You are a wonderful writer and I look forward to your next book.
If I could be guaranteed another 20 years of good health, I probably would give some serious thought to writing of Charles II's reign. I've always had a weakness for a man with a sense of humor. And his lady love, Nell Gwyn, has always been a favorite of mine. I love the story about her carriage being stopped by an angry mob, who thought she was Charles's Catholic mistress. Quite unfazed, she popped her head out the carriage window and called, "No, good people, I'm the Protestant whore!"
Would you mind posting the location of your blog here?
And, yes, Wales was absolutely gorgeous. I truly did not want to leave again. I had the pleasure of staying in an inn in Caernarvon that was built in 1322, right inside the old walls of the town, and I toured the castle built by Edward I. Just amazing to me! The sense of history there compared to here is beyond compare.
PS I have the Edgar Sawtelle book on my To Read list, but since you give it such a recommendation, I'll move it up several spaces. I once saw a bumper sticker that summed up our dilemma succinctly. "So many books, so little time."
I am thouroughly enjoying your series but I have yet to start Devil's Brood. After reading Time And Chance I watched 'The Lion In Winter' again (my all time favourite movie).
I was most impressed with the way you were able to adjust the names of major characters in a time when certain names were very popular - specifically in The Sunne in Splendour where Henry's son was distignuished from Edward fo York by using the French Spelling 'Edouard' - a very nice touch.
I really loved The Reckoning for its portrayal of a series of flawed characters and how in true to life form the loose ends did not tie up together at the end - no final confrontation between Edward and the DeMontforts in a Robin Hood Prince of Theives style showdown.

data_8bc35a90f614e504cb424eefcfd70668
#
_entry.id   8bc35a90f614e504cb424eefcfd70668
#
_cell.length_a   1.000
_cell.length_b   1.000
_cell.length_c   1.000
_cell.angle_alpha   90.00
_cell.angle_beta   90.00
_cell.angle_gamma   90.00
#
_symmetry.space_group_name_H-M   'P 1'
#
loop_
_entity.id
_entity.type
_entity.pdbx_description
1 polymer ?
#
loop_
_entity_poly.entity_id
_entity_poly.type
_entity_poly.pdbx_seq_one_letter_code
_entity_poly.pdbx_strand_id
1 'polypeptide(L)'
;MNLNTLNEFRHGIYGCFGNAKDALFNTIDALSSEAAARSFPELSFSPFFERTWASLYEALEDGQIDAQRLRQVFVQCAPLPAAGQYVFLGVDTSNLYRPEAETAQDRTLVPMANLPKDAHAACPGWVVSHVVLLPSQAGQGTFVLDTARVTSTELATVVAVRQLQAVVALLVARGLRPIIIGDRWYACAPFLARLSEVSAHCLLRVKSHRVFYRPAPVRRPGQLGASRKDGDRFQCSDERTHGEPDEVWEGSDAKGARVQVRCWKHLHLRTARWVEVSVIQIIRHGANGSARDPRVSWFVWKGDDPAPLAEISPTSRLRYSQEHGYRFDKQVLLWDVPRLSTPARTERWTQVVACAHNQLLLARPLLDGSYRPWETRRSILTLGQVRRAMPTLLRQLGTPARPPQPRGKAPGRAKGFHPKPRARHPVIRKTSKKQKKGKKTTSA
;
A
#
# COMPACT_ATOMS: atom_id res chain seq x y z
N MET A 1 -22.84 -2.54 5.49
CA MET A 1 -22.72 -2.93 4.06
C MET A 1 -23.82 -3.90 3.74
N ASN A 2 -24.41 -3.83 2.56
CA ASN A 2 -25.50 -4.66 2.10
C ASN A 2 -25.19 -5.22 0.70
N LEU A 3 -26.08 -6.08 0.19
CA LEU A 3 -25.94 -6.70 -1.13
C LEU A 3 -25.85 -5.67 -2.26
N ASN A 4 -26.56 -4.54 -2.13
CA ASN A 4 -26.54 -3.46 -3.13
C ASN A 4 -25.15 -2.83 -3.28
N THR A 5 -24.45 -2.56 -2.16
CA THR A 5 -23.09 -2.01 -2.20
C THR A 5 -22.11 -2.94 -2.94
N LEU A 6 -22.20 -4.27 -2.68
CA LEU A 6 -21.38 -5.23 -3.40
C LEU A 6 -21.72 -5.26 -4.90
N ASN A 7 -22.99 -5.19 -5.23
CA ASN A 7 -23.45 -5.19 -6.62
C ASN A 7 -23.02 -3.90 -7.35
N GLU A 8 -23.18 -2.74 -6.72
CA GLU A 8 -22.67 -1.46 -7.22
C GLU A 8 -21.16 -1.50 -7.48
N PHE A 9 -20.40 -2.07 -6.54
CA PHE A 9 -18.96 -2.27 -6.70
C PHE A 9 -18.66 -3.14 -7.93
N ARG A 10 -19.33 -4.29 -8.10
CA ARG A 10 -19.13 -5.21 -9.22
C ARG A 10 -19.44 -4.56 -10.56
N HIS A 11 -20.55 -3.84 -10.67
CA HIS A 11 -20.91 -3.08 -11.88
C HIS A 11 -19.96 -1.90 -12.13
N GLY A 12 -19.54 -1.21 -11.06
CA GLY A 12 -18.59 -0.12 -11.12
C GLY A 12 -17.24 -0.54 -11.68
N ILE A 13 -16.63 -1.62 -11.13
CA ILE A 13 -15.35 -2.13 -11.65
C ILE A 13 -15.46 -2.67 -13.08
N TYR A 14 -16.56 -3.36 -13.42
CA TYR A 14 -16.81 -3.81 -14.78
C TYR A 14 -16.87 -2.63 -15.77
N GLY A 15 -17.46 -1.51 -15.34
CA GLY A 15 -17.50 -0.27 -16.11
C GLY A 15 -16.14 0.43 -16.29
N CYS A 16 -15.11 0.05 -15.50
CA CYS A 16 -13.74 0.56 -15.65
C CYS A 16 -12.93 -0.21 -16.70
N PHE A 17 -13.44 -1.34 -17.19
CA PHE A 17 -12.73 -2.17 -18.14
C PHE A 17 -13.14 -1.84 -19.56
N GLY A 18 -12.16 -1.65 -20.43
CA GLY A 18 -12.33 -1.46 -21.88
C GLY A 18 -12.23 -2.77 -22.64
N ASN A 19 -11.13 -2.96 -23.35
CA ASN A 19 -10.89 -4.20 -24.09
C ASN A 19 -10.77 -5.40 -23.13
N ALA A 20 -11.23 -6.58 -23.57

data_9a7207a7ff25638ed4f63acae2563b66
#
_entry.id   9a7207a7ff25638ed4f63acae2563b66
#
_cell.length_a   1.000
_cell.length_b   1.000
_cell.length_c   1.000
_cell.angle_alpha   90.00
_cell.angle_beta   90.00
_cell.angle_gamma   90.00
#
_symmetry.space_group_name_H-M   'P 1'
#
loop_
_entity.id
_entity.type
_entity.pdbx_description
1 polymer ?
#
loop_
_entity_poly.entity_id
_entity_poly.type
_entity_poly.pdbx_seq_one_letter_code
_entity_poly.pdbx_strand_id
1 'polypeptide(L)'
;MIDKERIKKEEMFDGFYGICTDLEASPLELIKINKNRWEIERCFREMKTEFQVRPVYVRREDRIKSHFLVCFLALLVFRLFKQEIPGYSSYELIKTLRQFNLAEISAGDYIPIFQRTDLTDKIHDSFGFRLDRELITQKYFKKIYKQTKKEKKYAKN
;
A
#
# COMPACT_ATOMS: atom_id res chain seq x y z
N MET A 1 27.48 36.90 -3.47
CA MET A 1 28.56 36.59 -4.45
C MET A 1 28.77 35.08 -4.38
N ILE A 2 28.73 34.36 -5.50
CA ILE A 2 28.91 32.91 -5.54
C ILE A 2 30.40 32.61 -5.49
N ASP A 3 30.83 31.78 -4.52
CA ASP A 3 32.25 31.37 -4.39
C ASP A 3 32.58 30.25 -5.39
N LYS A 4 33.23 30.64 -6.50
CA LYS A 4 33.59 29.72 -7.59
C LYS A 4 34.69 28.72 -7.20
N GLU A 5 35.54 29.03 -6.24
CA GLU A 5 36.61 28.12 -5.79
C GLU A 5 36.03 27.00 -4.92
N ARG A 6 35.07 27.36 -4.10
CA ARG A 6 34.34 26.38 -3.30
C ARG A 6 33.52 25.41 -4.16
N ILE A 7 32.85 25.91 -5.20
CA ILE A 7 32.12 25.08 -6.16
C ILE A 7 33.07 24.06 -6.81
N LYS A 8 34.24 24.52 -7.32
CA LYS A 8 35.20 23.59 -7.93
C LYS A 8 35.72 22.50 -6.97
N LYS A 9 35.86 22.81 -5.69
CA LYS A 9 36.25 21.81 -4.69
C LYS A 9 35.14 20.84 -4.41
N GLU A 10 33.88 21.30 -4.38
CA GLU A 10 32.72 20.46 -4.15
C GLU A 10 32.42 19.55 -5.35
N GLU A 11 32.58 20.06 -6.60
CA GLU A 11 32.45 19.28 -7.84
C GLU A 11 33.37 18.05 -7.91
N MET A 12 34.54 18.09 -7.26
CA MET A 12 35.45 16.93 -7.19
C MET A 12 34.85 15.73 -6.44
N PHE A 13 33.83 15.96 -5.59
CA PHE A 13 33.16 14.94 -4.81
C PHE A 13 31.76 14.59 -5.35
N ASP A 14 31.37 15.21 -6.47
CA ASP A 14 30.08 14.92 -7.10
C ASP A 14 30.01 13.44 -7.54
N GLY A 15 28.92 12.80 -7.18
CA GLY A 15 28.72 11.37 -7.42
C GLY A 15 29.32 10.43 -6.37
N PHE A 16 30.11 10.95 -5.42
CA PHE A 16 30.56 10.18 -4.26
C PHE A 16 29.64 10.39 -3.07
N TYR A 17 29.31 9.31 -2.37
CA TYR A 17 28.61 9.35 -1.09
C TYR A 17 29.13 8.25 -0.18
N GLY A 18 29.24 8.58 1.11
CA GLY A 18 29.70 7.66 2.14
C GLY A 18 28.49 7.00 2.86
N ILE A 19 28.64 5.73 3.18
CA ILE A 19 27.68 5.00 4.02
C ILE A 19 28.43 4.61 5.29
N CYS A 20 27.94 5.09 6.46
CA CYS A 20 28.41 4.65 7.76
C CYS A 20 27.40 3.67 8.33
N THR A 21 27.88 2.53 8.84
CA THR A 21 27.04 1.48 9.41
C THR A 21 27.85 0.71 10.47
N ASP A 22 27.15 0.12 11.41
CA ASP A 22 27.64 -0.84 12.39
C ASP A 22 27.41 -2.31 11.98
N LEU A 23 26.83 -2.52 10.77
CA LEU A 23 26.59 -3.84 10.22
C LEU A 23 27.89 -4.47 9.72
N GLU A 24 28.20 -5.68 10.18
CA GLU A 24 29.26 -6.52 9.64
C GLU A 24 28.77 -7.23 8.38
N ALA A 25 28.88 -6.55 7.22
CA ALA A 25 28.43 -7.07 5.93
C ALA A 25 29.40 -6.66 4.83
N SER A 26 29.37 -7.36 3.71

I look forward to adding more of your works to my collection and to enjoy reading them - hopefully passing the interest on to my daughters.
Thank you so much for taking the time to answer our questions.
I'm a huge fan as well. I just got the message that Devil's brood will arrive tomorrow (I just ordered the paperback). I can't wait to read more about my favorite historical person: Eleanor of Aquitaine. I have been interested in her for a long time, before I found out through my genealogical research that I'm actually a descendant of hers and her first husband Louis.
I've got a question for you. It is a well documented fact, both in your books and other literature, that the marriage between Eleanor and Louis got annulled because of their blood relationship. I've been trying to find the primary source for that information, and to find what their relationship was exactly. I have not been able to find a shared ancestor between them in the first 4 generations of their ancestors. Would you happen to know how they were related, or what primary sources mention their blood relationship?
I just want to add my heartfelt thanks to your contribution to my reading pleasure! I love the period that you focus on (in my opinion the Tudor dynasty has been done and re-done!!) and how 'meaty' your books are. The level of detail is satisfying to a reader; I can properly be taken away on a flight of fancy when reading one of your books. Like so many other readers on this thread I own all of your books and I reread one of them at least once a year.
Thanks for letting me know you enjoy my books, and I think it is wonderful that you are instilling a love of reading in your daughters at an early age.
I have to admit to disappointment when I read that you will be delaying work on the "Queen's man" books. I have really enjoyed them and have been scanning the bookstores to see if another is coming out. Best wishes with your next book.
I've enjoyed many of your historicals and all your mysteries, starting with Sunne in Splendour which I still can't think of without getting that tingly feeling one gets when recalling a very special book. (It's one of my top-10 desert-island favorites, even though I cried at the end, even though I knew what was coming.) I know that its portrayal of Richard III is controversial, but it makes a great deal of sense. Considering we'll never really know what happened, notwithstanding the almost vituperous disagreement of some "historians" who will remain nameless.
The Welsh trilogy is another favorite. Llewellyn = meltmeltmelt. I've not had a chance to read your Eleanor and Henry novels yet ~ they are next, and I'm really looking forward to it. What a fascinating relationship those two had, not to mention the family dynamics and struggles between church and state (the spark that really began the movement resulting in The Dissolution?) and between king and nobles.
Anyway, just wanted to tell you how very much I enjoy your novels. Thank you, and best wishes for many more years of great good health and prolific writing.
1. Dr. Zhivago
3. Walden Pond
4. Les Misérables
5. The Lord of the Rings Trilogy
6. The Call of the Wild
7. The Canterbury Tales
8. Castle by David Macaulay